The December 10, 2014 meeting of the Emerson-Garfield Neighborhood Council began after its Holiday Potluck. Three new voting members and 14 guests were in attendance, as were three firefighters from Spokane Station No. 2.
Despite scheduling a spot on the agenda, no one from Spokane Public Schools was present to speak about the proposed bond and levy that will be on the 2015 ballot.
Two representatives from a new charter school, PRIDE Prep, spoke about their mission and enrollment process. They are located in the old Social Security Administration building at 811 E Sprague and will be opening in the fall of 2015. Their curriculum is hands-on and makes ample use of technology. There will be a maximum of 120 students for the upcoming school year; the enrollment deadline is Wednesday, February 25, and they are already 80% enrolled.
The vote was 14-2 (with several abstentions) in favor of foregoing the January meeting. This means the next E-G Neighborhood Council meeting will be on Wednesday, February 11.
Alicia Powell informed the council that the City would like to plant edible fruit and nut trees on the neighborhood’s newly annexed land near the TJ Meenach Bridge. The Water Dept. will install irrigation and the public will be allowed to glean. The EGNC will work with the City over the next few months to arrange a spring planting.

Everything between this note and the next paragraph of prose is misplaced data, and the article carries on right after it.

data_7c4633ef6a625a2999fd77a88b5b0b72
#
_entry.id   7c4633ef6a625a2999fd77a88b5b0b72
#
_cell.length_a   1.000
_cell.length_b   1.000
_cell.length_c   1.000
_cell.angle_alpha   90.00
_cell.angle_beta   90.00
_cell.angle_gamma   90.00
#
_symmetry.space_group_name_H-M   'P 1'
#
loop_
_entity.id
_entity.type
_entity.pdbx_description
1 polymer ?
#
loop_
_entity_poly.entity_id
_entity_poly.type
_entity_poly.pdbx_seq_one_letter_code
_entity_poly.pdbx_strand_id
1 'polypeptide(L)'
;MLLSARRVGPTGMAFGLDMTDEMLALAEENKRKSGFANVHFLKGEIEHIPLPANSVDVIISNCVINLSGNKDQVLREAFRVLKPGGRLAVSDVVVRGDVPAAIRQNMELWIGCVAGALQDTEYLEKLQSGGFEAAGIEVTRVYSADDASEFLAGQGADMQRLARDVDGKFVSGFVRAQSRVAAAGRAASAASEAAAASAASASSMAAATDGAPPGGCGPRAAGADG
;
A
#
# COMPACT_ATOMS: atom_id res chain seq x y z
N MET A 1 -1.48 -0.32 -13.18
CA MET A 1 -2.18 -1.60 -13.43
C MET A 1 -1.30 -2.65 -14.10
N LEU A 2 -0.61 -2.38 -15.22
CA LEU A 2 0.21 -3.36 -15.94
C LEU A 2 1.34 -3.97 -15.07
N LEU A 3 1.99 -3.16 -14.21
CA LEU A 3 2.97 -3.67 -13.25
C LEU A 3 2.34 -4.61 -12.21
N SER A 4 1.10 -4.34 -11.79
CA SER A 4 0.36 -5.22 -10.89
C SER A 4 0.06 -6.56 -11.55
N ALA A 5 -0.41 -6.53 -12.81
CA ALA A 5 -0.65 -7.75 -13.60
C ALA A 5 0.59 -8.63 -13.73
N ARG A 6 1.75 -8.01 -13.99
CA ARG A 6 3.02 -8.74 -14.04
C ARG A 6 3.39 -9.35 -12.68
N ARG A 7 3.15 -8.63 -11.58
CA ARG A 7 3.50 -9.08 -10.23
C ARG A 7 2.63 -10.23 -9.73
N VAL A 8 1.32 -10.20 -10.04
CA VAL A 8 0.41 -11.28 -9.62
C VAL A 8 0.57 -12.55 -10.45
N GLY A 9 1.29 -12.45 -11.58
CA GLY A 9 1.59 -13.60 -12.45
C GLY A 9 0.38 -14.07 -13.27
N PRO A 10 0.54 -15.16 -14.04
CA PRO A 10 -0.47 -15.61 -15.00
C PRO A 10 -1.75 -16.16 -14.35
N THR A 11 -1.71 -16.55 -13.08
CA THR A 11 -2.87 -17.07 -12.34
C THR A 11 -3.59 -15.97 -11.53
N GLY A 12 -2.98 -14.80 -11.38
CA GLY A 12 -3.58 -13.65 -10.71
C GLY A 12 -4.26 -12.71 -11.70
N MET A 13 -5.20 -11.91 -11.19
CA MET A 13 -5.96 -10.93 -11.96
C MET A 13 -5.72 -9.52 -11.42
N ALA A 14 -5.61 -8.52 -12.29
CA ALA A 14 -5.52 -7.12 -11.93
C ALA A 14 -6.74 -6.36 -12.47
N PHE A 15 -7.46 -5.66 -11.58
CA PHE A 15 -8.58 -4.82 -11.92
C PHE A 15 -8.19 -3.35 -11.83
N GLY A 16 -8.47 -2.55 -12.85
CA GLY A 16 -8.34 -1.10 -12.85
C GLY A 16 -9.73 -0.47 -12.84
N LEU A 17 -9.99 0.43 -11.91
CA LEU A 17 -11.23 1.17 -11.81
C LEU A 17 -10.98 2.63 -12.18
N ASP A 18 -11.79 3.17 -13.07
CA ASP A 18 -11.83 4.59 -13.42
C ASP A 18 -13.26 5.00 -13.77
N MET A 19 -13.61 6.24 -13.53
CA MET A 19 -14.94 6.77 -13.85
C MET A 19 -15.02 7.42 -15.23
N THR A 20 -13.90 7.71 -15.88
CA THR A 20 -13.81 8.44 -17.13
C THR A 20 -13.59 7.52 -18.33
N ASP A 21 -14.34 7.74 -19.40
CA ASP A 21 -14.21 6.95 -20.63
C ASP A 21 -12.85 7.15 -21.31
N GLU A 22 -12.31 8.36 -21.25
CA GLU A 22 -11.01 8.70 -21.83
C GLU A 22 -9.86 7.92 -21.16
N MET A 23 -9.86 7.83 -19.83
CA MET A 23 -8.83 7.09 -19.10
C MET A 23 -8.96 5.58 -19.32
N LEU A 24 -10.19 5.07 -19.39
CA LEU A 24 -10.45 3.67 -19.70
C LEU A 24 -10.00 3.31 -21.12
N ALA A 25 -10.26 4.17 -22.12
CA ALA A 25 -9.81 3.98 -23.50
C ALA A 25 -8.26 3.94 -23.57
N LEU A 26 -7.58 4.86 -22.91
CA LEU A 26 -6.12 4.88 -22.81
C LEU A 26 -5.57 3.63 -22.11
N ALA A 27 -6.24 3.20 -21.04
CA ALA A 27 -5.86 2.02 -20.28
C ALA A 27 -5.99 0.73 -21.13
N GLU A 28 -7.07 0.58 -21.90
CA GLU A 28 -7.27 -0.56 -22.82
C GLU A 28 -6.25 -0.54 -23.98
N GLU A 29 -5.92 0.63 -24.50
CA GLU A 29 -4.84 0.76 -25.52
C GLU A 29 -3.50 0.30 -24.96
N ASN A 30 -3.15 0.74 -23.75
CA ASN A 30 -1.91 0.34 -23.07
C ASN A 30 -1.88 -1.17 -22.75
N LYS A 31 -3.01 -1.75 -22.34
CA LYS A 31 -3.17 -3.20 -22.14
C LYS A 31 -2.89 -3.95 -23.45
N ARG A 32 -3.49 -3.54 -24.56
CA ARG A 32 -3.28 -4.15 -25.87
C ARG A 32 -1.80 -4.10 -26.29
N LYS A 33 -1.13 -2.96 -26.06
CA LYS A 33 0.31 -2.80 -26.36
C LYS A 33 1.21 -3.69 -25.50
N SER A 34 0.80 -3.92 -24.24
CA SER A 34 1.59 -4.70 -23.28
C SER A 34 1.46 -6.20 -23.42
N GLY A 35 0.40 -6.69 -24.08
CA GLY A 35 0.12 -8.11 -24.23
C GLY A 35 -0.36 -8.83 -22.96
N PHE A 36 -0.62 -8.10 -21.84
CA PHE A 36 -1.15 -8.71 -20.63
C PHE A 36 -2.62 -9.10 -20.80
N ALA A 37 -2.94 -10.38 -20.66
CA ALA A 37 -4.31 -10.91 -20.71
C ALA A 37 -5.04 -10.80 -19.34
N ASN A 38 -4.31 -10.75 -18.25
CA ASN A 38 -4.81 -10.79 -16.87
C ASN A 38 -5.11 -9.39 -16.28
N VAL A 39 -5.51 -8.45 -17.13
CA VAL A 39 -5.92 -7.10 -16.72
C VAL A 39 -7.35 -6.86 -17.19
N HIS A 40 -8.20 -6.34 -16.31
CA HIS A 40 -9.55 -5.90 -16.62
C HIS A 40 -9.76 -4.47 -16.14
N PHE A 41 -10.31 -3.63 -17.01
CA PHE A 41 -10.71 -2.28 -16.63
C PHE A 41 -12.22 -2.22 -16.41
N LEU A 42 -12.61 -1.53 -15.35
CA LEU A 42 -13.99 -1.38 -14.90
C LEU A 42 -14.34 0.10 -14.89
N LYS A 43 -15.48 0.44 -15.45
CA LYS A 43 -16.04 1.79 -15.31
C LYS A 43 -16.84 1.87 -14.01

Following the EGNC’s funding allocations in November, the status of Community Development Block Grant applications was discussed. Timothy Diko and Sara Kimball were applauded for their involvement with filling out the CDBG applications. Monroe, on Dalton, will receive a new bus shelter. Fulcrum Institute and the West Central Community Center have both verbally thanked the EGNC for its support in the upcoming year.
The two new traffic circles on Montgomery were discussed briefly. They are having their intended effect of slowing speeding cars; however, some careless or uninformed drivers have been seen simply riding over them or not making the proper left turn and instead cutting the “round” out of the roundabout. The roundabouts themselves will be more noticeable by next spring once vegetation has been planted.
Karl Bolt reported that seven tons of garbage was collected in 2014 because of the dump passes we distribute at the Emerson-Garfield Farmers’ Market. This past year record total of $6,964.95 was spent on cleanup efforts of more than 41 tons of waste. The next roll-off event — aka Spring Cleanup — will be on Saturday, April 18.
This past season saw $41,458.28 in total sales at the Emerson-Garfield Farmers’ Market. About one-third of the vendors have direct ties to Emerson-Garfield, so the sales generate some neighborhood return. A total of $1,951 was spent using SNAP (EBT) funds. Every $5 spent at the market using an EBT card exchanges for $7 in market tokens (the supplement is called Fresh Bucks), with the $2 difference being reimbursed by Catholic Charities; more than $700 in Fresh Bucks was issued this season to eligible patrons.
In addition to the support from Catholic Charities, the market also arranged collaborations with Project Hope; Knox Presbyterian, which supplied the location; Spokane Hope Christian Reformed Church, which shares the building with Knox and sells Korean food from inside the church; and Audubon and Garfield Elementary Schools. The farmers’ market also recently won a marketing award from Community Assembly.
Candace Mumm reported on issues that Spokane City Council has been debating. Among other things, the Salvation Army warming shelter is the only shelter funded this year, and therefore they have requested that bus passes to the shelter be included in the budget.
Paul Kimball gave credit to the firefighters who attended for part of the meeting, and discussed some of the developments at the Fire Department.